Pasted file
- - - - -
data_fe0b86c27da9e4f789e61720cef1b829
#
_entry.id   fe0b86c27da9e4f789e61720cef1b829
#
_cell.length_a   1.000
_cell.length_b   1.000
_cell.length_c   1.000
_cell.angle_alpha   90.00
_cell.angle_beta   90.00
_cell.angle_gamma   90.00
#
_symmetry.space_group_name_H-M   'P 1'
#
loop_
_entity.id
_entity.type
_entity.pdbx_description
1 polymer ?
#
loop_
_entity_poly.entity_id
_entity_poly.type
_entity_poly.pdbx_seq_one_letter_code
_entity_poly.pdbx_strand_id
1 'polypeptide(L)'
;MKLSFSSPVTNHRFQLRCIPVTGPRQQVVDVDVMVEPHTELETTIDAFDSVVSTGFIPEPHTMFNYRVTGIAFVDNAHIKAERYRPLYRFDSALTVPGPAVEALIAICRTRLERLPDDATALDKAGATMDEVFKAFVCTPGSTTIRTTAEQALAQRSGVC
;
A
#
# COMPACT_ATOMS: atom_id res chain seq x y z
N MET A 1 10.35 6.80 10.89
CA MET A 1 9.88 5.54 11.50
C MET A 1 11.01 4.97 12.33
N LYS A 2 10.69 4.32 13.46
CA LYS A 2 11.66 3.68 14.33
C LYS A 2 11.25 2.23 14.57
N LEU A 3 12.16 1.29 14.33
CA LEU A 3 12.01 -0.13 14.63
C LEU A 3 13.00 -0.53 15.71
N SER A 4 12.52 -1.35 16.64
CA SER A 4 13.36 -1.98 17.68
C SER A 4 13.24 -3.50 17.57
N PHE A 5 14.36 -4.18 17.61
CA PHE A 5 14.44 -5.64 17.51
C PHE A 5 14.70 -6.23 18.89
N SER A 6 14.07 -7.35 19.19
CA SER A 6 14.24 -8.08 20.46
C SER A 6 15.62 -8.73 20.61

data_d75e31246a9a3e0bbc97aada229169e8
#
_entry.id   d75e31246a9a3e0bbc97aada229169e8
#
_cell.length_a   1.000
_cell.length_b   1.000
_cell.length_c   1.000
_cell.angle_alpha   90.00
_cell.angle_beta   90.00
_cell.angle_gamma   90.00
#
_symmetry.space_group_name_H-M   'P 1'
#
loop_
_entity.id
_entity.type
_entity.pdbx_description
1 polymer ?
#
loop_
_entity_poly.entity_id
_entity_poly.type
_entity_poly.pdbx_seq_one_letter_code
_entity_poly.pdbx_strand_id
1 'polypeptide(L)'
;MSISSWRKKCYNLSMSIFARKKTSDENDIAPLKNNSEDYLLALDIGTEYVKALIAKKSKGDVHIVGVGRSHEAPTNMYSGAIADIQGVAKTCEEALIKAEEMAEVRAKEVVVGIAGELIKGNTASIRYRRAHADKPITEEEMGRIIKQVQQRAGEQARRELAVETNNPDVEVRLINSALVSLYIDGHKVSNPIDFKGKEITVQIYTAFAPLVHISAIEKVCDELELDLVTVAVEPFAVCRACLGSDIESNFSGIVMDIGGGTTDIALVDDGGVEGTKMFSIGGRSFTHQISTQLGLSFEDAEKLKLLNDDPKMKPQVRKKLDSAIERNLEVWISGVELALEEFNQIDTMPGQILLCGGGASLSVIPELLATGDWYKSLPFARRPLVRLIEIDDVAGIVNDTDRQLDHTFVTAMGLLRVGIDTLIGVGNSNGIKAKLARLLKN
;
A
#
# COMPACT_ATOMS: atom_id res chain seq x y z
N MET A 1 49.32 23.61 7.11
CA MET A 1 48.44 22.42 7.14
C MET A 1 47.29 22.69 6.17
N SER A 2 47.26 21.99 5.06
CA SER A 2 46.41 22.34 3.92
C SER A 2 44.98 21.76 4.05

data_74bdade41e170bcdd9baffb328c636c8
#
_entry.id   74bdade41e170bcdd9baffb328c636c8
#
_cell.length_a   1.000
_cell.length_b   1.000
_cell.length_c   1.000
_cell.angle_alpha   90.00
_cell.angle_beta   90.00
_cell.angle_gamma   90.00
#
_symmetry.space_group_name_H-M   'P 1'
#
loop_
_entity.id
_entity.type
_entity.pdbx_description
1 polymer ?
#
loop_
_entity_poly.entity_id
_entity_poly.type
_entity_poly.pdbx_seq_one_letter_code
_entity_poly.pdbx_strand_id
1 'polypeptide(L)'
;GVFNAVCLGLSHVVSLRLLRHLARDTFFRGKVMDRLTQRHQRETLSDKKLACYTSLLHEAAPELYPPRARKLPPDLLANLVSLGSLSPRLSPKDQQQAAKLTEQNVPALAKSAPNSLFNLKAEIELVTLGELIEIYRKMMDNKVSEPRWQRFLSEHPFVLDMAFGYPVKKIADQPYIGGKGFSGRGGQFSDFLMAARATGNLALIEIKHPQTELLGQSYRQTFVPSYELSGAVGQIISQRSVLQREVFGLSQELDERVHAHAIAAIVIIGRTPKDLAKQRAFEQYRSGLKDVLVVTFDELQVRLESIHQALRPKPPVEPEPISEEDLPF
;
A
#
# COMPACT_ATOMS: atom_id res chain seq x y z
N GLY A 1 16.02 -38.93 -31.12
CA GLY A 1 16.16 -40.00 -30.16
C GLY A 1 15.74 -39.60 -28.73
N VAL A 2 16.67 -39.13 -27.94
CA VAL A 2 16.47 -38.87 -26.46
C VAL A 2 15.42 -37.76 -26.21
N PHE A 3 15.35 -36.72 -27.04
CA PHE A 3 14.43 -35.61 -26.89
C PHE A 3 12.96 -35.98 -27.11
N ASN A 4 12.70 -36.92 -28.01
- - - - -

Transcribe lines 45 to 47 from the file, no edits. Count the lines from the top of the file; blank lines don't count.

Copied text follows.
C PHE A 5 14.70 -6.23 18.89
N SER A 6 14.07 -7.35 19.19
CA SER A 6 14.24 -8.08 20.46